And he insisted on the creation of new technology from RCA to "create the illusion that the actual symphony orchestra is playing in the theater", new equipment from Hewlett-Packard, and development of the panning technique with a “pan-pot” to create the sense that sound was moving across speakers. In the end, 20 percent of the cost of the film was in getting the sound the way he wanted it. Fantasound - precursor to surround sound - was born with Fantasia.

So now consider....what are we doing today to reach new audiences for classical music (and all the arts) that will be worthy of marveling over in 2089?

Sidenote, if you’ve ever had the joy of hearing music in The Emery Theatre of Cincinnati, you know how extraordinary the sound is there. Stokowski - while conductor of the CSO -  insisted that the developers pursue a space and sound like the Carnegie Hall in NYC, which is why the Emery is one the most extraordinary halls in the nation. (And why we have to save it soon - and the CSO should treat us to a series there every year, IMO.)

Tuesday, August 19, 2014

And Then What Happens? Measuring Arts Impact

"However beautiful the strategy, you should occasionally look at the results." - attributed to Winston Churchill

If we want broad support for the arts, we have to be able to answer the question everyone asks, or wants to ask - even if they don’t realize it: “And then what happens?”

Art as entertainment means selling tickets and memberships, or getting funding from donors who care a whole lot about your kind of art.

But, if we want everyone else to care about the music, museums, murals, performers, dance, theatre, and so on -- then we have to make it relevant to them, whether or not they are (or think they are) goers.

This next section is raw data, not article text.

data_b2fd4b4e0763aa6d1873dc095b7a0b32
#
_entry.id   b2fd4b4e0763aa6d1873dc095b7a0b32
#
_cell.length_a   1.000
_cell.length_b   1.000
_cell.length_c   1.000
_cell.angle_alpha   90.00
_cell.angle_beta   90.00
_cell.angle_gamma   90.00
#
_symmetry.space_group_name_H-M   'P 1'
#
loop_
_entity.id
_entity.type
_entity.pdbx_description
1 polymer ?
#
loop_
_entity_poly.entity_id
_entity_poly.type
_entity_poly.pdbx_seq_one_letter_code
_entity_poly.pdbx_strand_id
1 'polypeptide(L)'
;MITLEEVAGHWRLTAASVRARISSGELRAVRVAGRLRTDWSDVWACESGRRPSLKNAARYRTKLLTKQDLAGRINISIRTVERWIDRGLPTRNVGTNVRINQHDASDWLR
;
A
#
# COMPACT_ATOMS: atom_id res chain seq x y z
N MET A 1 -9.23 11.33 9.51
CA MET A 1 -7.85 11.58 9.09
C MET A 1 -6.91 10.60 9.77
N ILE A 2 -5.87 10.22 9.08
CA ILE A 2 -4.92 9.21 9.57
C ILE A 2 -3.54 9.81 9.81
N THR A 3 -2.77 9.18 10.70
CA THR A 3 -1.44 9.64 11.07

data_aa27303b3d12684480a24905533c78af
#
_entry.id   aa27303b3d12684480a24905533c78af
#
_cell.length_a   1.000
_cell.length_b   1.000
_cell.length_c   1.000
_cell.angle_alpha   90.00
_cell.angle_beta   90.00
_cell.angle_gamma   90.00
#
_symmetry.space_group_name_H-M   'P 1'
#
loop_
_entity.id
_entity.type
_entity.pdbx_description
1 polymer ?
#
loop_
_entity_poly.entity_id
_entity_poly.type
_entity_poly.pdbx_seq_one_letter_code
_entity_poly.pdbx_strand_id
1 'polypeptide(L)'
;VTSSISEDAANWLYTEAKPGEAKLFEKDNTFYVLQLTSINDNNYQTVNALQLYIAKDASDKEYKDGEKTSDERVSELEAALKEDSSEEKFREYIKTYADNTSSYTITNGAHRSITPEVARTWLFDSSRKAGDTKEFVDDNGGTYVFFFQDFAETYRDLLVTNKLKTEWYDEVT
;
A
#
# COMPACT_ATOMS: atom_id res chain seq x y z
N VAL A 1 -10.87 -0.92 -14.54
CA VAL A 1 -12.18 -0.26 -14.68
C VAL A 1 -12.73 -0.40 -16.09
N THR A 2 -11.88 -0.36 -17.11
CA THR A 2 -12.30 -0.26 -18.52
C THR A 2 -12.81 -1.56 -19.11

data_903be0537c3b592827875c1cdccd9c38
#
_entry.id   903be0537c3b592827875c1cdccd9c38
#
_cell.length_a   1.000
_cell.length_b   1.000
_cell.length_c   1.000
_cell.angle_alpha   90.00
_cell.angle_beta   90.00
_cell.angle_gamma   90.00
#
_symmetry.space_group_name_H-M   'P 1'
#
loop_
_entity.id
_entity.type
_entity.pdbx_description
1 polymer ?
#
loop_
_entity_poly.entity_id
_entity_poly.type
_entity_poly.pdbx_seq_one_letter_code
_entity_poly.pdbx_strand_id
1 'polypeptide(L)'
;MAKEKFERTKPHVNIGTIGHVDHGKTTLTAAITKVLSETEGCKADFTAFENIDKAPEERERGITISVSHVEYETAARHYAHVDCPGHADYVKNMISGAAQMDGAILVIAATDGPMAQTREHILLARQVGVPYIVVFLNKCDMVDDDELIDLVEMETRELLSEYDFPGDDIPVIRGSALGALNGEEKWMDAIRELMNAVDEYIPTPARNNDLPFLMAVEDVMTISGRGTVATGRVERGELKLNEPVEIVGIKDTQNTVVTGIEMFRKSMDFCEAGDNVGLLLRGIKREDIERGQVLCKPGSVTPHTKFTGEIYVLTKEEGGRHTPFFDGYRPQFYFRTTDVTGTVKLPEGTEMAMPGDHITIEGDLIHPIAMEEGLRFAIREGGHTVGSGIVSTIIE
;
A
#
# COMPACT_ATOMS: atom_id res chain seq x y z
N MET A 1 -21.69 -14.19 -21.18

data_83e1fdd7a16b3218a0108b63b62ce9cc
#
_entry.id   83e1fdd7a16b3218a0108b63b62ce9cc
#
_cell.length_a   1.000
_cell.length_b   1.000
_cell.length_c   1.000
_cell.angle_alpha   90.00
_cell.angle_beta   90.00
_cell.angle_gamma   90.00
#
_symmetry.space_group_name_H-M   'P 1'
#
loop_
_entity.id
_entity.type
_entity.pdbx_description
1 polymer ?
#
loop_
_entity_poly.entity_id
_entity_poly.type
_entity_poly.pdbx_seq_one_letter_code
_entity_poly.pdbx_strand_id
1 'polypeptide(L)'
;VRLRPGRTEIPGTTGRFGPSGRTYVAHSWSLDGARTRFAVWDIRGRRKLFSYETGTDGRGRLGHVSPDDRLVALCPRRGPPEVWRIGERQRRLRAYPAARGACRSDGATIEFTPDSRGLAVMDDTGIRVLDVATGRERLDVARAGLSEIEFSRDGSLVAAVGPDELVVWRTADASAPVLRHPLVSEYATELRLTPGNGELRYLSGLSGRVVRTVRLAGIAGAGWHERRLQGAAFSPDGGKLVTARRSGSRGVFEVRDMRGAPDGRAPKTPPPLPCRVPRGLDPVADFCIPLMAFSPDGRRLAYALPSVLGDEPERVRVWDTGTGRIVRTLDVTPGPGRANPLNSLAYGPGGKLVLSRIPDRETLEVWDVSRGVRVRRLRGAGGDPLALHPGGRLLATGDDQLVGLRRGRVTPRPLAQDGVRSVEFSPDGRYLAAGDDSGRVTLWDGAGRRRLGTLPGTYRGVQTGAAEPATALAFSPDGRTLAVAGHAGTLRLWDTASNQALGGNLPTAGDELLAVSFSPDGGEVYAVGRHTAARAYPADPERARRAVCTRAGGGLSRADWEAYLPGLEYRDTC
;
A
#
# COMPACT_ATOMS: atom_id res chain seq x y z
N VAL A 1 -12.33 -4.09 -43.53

And that’s especially true if we want art to be considered a public good - worthy of revenue forgone (a tax credit or deduction) or taxation and fees dedicated to the arts.

How do we do that?

Our research finds that most people believe the arts create surprising ripple effects of benefits: creating vibrant places we all want to live, visit, work, and invest - places where people meet and get to know one another, in ways that other events can’t connect them.

And it turns out that people can see that if the neighborhoods in their community benefit in this way - it’s good for everyone who lives there, even people who don’t go to the arts themselves.


We need to start talking about the arts in ways that bring these benefits to life. Because while people believe the arts create these benefits, it’s not their natural way (their first way) of thinking about the arts. If we want these benefits to be front of mind, we have to frame our communication about the arts to make it so.

And it’s important that it really IS so.

Most of us who work in the arts, if we can get past the ‘art for art’s sake’ view of our world, already believe that the arts create vibrant places and bring people together. We see it happen all the time. Right? But, many personal experiences do not equal fundable data.

Now, how do we measure these social impacts of the arts?

In the past few weeks, I’ve had three experiences with social impacts of free arts events and observed a fourth that seems especially relevant.

Stories of Route 66 -- ID LIVE! Festival

Co-created painted chairs offered as prizes at ID LIVE!

In mid-July, I went to Albuquerque to provide some hands-on-help and observe a special festival event presented by a large collaborative arts initiative, Stories of Route 66.

Stories of Route 66 is located in a very diverse neighborhood of ABQ, the International District. It's had other -- more negative -- names (i.e., The War Zone), and Stories of Route 66 is designed to create change through the arts, to shift the way people view the neighborhood. The ID LIVE! festival celebrated some initiatives of the various partners with three days of events: